Q&A: Ernest Stuart, trombonist

The South Philly musician on his acclaimed new album, the state of jazz, and his iPhone jones

Why trombone?: My mom couldn’t afford a sax, and the band teacher had a tuba and trombone sitting around. And I wasn’t playing tuba.

Most memorable gig: With the Roots last July 4th on the Parkway.

What you wanted to be when you grew up: By 16, I made the decision that, live or die, I would be a musician.

Non-jazz musician you find most inspiring: Jimi Hendrix. It was just the blues, but man …

Number of days it took to record your new album: One.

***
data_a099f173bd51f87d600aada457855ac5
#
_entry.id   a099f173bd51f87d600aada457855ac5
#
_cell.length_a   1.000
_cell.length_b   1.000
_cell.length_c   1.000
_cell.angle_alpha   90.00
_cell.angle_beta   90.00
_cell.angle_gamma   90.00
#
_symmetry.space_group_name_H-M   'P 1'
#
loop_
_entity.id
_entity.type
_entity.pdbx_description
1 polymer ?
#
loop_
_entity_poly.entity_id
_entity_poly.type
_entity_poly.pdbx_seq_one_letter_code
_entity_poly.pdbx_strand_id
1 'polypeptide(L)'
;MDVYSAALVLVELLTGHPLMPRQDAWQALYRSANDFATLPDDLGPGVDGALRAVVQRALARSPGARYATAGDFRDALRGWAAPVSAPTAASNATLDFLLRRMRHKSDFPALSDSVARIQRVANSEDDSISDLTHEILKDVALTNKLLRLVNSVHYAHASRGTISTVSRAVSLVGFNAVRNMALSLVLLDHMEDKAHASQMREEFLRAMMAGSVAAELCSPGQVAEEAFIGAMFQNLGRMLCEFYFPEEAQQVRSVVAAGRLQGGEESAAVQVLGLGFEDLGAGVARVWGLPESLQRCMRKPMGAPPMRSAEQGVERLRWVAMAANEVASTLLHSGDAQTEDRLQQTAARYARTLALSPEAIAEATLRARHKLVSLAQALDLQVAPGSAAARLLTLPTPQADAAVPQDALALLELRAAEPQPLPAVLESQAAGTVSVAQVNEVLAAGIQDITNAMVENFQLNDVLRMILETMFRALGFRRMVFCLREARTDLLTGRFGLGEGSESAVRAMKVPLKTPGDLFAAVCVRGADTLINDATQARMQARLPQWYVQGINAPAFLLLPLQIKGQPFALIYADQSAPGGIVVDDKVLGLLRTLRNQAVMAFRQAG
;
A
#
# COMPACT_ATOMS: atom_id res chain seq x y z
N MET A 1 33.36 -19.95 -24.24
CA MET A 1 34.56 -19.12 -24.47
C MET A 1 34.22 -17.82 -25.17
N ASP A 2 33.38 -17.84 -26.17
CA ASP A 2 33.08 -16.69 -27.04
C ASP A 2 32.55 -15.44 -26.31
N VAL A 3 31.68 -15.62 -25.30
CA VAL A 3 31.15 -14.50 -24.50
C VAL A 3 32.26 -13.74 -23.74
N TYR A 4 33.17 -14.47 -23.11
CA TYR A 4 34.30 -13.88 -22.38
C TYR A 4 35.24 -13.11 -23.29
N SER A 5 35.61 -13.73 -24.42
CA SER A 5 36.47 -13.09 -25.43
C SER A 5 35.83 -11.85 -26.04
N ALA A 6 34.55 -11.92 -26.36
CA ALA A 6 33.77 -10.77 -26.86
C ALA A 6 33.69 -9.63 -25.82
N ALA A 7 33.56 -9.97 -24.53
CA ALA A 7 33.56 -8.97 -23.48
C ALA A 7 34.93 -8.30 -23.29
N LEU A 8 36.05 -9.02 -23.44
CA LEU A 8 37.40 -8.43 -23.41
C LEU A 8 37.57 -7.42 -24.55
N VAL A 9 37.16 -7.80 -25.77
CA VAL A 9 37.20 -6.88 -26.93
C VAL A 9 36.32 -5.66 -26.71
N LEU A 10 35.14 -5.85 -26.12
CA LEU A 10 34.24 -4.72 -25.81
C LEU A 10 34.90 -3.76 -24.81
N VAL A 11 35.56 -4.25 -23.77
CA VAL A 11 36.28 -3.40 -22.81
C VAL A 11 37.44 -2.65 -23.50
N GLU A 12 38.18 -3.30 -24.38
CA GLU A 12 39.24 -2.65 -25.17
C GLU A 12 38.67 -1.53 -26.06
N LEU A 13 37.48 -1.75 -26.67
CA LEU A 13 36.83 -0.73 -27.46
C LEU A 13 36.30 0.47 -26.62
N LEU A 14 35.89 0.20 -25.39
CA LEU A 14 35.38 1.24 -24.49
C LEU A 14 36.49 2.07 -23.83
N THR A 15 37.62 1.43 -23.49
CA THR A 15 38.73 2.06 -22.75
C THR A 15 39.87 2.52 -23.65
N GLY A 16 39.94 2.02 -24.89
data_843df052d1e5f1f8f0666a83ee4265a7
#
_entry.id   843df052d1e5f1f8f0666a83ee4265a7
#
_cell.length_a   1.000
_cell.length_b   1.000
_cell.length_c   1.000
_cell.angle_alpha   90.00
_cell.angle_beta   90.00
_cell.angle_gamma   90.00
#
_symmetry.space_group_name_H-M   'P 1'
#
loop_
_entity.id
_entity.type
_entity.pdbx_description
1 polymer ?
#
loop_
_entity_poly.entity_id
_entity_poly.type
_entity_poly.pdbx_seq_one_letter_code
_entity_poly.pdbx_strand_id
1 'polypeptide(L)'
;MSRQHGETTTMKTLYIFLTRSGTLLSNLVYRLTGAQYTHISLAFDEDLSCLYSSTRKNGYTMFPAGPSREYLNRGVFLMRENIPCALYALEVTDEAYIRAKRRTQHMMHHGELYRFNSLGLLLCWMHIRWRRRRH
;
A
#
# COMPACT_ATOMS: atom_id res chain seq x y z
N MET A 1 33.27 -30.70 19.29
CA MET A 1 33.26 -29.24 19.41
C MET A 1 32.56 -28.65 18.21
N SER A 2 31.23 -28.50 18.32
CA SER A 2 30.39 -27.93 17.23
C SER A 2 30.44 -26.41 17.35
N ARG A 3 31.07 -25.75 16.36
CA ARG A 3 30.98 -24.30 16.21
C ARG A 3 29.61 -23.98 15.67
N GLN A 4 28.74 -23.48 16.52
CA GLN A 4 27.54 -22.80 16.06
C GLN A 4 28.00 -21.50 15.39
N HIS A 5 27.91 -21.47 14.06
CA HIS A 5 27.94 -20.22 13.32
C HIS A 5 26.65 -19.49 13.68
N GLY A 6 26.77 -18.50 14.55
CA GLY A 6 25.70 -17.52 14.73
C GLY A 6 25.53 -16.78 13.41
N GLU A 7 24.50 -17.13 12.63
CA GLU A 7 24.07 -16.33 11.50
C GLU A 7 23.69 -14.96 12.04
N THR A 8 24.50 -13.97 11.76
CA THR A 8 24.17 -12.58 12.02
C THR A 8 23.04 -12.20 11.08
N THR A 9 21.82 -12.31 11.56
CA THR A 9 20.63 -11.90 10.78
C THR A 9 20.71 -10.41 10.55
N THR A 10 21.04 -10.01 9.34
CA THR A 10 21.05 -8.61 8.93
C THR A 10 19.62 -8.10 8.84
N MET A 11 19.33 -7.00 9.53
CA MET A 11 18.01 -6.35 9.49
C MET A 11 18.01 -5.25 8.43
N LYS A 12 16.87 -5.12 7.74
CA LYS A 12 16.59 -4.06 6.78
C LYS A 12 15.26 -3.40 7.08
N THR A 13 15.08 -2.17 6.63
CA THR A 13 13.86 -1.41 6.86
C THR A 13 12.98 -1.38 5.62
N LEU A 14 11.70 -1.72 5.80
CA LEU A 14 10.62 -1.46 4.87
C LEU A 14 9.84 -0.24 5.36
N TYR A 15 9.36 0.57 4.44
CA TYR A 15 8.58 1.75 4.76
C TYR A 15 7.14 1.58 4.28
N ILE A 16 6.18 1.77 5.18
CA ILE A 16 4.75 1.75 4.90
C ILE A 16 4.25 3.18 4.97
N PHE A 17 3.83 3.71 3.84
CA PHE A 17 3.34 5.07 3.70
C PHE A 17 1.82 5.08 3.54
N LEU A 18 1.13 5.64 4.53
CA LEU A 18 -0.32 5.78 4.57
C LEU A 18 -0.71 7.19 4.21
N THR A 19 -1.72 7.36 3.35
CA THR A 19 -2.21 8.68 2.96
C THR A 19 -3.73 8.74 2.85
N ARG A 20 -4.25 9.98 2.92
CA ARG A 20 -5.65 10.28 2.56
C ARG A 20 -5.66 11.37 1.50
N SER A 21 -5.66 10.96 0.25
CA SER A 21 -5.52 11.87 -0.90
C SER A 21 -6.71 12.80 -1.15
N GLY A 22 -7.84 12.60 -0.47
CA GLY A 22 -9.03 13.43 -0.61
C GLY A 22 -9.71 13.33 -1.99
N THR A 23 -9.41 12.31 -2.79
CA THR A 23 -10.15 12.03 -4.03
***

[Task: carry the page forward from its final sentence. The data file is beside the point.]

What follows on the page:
How that’s even possible: You find the baddest musicians in Philly.

What you’re doing when not playing music: Taking photos with my iPhone. I do everything on my iPhone. And I’m realizing how photography is so congruous with my music. It’s real. It’s unedited. It’s a snapshot.

Where can we see your pics?: I have a gallery show at Chris’ Jazz Café opening June 3rd.

Is jazz dying?: When people talk about the death of jazz, they’re talking about the death of the connection the music has with people. The music will always be there.

Can the connection be saved?: Traditional jazz goes in a straight line, while society goes on a tangent. People like me are straying closer to the tangent.

Whether you can make a living playing trombone: Unless I’m dreaming right now, yes.

See Stuart play selections from his critically acclaimed debut album, Solitary Walker, on June 10th at Chris’ Jazz Café.

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